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    Chicago Bulls receive: Rudy Gobert and Rudy Gay

    Utah Jazz receive: Nikola Vucevic, Patrick Williams and Coby White

    The Bulls shocked everyone when their revamped roster not only stormed out of the gate, but did so primarily on the defensive end. With newcomers Lonzo Ball and Alex Caruso locking down the perimeter, Chicago cruised into 2022 with the Association's 10th-ranked defense.

    Of course, Ball and Caruso were injured shortly thereafter, and Chicago's defense immediately disintegrated. From January to April, the Bulls were 27th in defensive efficiency. Now, that says something about the impact of Ball and Caruso, but it's more revealing about what the rest of the roster has—or doesn't have, rather. Chicago is woefully short on stoppers and too easily outmuscled in the middle. Only three teams allowed more field goals inside of five feet.

    If the Bulls want to beef up their interior defense, it'd be hard to find a bigger upgrade than Gobert. The 29-year-old has already captured three Defensive Player of the Year awards and was the bronze medalist for this season's honor. Put him on the back line and healthy versions of Ball and Caruso on the perimeter, and Chicago's defense would likely vault back into the top third next season.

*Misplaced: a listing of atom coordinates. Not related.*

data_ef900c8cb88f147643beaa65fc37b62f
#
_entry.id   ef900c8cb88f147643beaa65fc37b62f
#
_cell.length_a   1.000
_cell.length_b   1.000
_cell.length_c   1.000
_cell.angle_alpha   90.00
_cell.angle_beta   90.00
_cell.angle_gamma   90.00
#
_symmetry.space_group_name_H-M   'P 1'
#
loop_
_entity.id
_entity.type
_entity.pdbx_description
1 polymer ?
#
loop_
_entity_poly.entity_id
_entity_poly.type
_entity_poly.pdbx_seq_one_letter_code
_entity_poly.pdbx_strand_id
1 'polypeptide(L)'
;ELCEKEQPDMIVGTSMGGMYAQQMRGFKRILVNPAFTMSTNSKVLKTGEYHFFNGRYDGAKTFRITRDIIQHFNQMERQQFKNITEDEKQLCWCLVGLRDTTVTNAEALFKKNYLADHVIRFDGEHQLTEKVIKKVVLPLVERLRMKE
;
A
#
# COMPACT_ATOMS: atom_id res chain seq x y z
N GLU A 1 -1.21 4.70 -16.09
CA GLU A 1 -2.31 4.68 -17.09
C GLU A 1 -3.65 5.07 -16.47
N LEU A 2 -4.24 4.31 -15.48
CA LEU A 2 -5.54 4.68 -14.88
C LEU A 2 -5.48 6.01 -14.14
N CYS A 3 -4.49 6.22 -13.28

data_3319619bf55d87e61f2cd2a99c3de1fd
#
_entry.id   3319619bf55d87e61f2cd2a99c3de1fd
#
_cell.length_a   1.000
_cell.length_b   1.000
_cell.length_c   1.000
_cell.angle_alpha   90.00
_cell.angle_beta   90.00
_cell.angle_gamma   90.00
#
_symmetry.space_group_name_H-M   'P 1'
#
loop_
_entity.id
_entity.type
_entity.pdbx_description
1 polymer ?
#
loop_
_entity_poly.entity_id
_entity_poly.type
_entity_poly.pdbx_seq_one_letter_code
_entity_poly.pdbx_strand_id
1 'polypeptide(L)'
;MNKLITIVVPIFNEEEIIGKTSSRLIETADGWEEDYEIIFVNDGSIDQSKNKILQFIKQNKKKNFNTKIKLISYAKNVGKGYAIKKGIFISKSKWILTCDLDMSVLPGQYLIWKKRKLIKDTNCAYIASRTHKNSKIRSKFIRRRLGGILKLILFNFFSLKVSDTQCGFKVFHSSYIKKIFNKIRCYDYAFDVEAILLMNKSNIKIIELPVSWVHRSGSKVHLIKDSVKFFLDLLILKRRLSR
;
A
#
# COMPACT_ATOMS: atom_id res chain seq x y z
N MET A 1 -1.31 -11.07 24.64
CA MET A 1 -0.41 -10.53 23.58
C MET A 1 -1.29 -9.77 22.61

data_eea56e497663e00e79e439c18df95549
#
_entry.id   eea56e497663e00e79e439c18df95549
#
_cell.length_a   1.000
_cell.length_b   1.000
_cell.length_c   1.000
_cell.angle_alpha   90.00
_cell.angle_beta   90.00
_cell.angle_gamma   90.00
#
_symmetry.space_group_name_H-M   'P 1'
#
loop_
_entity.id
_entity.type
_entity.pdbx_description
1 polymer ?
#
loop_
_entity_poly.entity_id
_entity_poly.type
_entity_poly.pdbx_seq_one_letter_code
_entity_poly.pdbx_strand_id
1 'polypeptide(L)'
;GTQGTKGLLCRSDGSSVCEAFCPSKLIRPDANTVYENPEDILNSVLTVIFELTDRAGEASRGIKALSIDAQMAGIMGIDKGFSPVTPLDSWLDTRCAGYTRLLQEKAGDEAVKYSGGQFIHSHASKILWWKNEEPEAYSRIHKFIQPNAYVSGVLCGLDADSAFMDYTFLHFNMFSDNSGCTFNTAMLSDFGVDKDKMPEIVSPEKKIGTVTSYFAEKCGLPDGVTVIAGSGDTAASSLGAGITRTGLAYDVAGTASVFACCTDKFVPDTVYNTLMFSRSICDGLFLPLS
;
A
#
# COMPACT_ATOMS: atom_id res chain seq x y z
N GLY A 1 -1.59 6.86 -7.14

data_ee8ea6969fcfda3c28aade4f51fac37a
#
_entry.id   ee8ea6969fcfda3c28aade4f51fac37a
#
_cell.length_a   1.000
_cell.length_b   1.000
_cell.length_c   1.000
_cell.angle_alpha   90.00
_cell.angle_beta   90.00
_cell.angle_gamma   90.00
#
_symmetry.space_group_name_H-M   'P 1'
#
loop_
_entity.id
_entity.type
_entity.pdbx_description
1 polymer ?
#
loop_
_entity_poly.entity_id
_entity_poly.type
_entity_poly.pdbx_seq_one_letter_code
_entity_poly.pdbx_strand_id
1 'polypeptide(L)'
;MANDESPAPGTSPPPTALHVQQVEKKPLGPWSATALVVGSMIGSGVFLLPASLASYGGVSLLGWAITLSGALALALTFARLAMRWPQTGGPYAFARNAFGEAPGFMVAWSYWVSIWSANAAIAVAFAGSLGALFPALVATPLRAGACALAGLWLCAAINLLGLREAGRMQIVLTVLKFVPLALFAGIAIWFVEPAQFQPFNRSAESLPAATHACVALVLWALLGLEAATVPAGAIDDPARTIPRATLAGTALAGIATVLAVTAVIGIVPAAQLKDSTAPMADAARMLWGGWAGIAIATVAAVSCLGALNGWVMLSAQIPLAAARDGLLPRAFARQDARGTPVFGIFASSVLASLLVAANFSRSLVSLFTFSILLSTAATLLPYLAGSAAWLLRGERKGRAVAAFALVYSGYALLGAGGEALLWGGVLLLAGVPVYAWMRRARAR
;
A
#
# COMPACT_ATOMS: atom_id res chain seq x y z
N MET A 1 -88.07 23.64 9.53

This swap would also deliver Gay, who couldn't quite find his footing in Salt Lake City but remains an otherwise reliable veteran who can bury open shots, play power forward or center and create offense against second-team defenses.

    For the Jazz to do this deal, they must have decided that Gobert needs to go but a total tear-down isn't necessary. If they retain the rest of their roster, they could perhaps raise their ceiling above where the current core has plateaued.

    Vucevic isn't a great defender, but he is solid in a team scheme and much more skilled offensively than Gobert. Vucevic can score from the inside and out, find shots for his teammates and function as a pick-and-roll screener. His offensive arsenal could simplify things for Donovan Mitchell and Mike Conley, either by widening their attack lanes as a spacer, working two-man actions with them or providing a safety valve as a self-sufficient scorer.

    Williams is the real crown jewel here, though, and potentially the big-wing defender the Jazz have sorely missed. He's still somewhat of a mystery with only 88 games under his belt, but he has already laid a three-and-D foundation and flashed the potential to become so much more. White is a spark-plug scorer who could team with Jordan Clarkson to give Utah a potent one-two punch off the bench.